Category Archives: Family

Maleficent (2014)

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Maleficent

Maleficent

A beautiful, pure-hearted young woman, Maleficent has an idyllic life growing up in a peaceable forest kingdom, until one day when an invading army threatens the harmony of the land. Maleficent rises to be the land’s fiercest protector, but she ultimately suffers a ruthless betrayal – an act that begins to turn her pure heart to stone. Bent on revenge, Maleficent faces a battle with the invading king’s successor and, as a result, places a curse upon his newborn infant Aurora. ~Walt Disney Pictures

This one is tough for me. I am a huge fan of Sleeping Beauty; the fairy tale, the ballet..and the Disney animated feature. Maleficent has long been my favorite of the Disney villains so I am a bit protective of “her” story.

I am admittedly a fan of alternate histories, and not such a fan of alternate fairy tales (or alternate fiction of any kind, really. I guess because, “What if Hitler didn’t make it into Poland?” is an interesting study but “What if this author who wrote this story didn’t really mean to have this thing they wrote actually happen?” seems a bit of an insult to the author.*) Now you know my bias going in to this film.

That said: It is a gorgeous film. They create a world that is every bit as magical as you would expect from a big-budget Disney outing. You can see several instances where the filmmakers were aiming at shot-for-shot replication of the animated scenes, which I really enjoyed.

Maleficent, animated

Angelina Jolie is delicious. Delightfully wicked and charmingly vindictive, qualities one hopes for in a villain. (Also charming was real-life daughter, Vivienne, as a very young Princess Aurora.) I appreciate Jolie’s commitment to preserving Maleficent’s “look”, if not her original evil

The story, however, is a letdown. I hoped to come away with greater affection for all the characters, especially Maleficent, whom I have adored for so long. I was disappointed. In an attempt to “humanize” or soften or simply bend Maleficent’s story, they ruined her. If not for Angelina Jolie’s performance, there would be nothing left of her at all.

My boyfriend, being male and having only sons, was not especially familiar with the Sleeping Beauty story. He also has no problem with changes to well-loved children’s tales. Therefore, he would give it 4 stars on a standard scale.

So there is your yardstick: If you are not familiar with the original source material, you will find this a much more enjoyable story. If you love the tale of a cursed Sleeping Beauty and her handsome prince, you may find it less so.

My Word of Mouth Scale rating reflects the number of old Disney fans I have in my circles.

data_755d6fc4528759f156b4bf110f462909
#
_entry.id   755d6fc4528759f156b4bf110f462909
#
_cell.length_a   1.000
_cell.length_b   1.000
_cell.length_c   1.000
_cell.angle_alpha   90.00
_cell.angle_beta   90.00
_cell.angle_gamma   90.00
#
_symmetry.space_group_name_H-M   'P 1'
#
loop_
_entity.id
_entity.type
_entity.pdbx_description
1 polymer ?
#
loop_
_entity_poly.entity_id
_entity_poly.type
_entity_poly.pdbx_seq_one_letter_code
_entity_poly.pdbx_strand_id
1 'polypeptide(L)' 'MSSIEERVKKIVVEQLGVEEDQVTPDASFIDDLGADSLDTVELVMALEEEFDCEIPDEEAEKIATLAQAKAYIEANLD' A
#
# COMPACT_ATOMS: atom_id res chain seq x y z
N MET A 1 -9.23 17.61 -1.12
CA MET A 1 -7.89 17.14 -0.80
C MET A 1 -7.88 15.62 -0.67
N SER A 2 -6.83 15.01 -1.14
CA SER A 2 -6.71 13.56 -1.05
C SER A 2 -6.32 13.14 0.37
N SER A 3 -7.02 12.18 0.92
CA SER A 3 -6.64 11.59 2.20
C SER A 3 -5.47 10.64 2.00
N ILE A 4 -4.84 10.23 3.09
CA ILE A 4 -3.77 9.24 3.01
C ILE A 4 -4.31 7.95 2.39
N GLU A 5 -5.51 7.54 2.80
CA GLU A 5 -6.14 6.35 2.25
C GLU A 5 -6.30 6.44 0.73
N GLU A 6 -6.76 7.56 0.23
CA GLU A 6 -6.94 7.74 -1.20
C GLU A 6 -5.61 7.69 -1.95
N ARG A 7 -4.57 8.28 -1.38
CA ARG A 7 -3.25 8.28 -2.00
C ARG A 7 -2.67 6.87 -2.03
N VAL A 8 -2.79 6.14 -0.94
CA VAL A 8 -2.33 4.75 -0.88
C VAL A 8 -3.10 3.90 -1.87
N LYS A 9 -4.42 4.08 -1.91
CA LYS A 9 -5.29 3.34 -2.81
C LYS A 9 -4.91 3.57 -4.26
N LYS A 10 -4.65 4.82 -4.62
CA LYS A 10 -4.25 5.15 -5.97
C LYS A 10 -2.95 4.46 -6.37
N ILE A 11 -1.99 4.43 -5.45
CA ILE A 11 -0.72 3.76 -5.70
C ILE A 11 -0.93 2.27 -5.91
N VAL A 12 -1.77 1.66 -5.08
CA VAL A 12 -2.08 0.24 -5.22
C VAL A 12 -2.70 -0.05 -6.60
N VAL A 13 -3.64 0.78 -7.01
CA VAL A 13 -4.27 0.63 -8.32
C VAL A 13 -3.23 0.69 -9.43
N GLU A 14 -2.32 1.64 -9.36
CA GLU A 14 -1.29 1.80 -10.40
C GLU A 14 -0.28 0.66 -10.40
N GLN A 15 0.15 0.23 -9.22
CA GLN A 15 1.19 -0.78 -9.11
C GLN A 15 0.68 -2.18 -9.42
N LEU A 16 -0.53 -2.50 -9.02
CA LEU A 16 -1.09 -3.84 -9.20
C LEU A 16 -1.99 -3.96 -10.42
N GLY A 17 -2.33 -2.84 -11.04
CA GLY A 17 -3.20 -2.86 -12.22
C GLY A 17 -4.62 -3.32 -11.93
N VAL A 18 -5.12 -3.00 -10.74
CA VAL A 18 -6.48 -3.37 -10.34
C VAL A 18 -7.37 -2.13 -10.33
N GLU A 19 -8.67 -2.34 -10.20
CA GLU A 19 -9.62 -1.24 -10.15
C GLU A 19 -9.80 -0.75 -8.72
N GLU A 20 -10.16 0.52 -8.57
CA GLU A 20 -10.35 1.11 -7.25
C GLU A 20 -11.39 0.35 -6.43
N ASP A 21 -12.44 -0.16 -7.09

* Yes, I realize the original story was tweaked for both the ballet & the Disney cartoon. Those changes were mostly ‘cosmetic’ and didn’t alter the general theme

Rotten Tomatoes: Critics 49%; Audience 75%

FairyTale: A True Story (1997)

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FairyTale

Fairy Tale: A True Story

Based on factual accounts, this is the story of two young girls that, somehow, have the ability to take pictures of winged beings… which certainly causes quite a stir throughout England during the time of the first World War. Everyone, except the girls who think it’s quite normal, is excited about this “photographic proof” that fairies exist… even the great Sir Arthur Conan Doyle and Harry Houdini pay the girls a visit.

Written by BOB STEBBINS

 

I am familiar with the story of the Cottingley Fairies, and so I was quite keen to see this film. I find it fascinating that two children were able to perpetrate a hoax that fooled not just family & friends, but a nation – and several experts in photography…and spiritualism. Sir Arthur Conan Doyle was one of their earliest, and most consistent, proponents.

Cottingley FairyThe movie presents our young fairy hunters as younger than the real Elsie Wright and Frances Griffiths, and slightly closer in age. It is a bit of understandable artistic license, hard for modern audiences to imagine a 16 year-old embracing the wonder of fairies.

The visuals are quite beautiful, colorful and deliciously saturated. I really enjoyed seeing two of my favorites, Harvey Keitel as Houdini and Peter O’Toole as Conan Doyle, among this fine cast.

It is a magical children’s movie with a more serious backdrop, so it remains entertaining for adults, as well.

Bonus: Paul McGann plays Elsie’s father, and it’s always nice to see him 🙂


Rotten tomatoes: Critics 52%; Audience 62%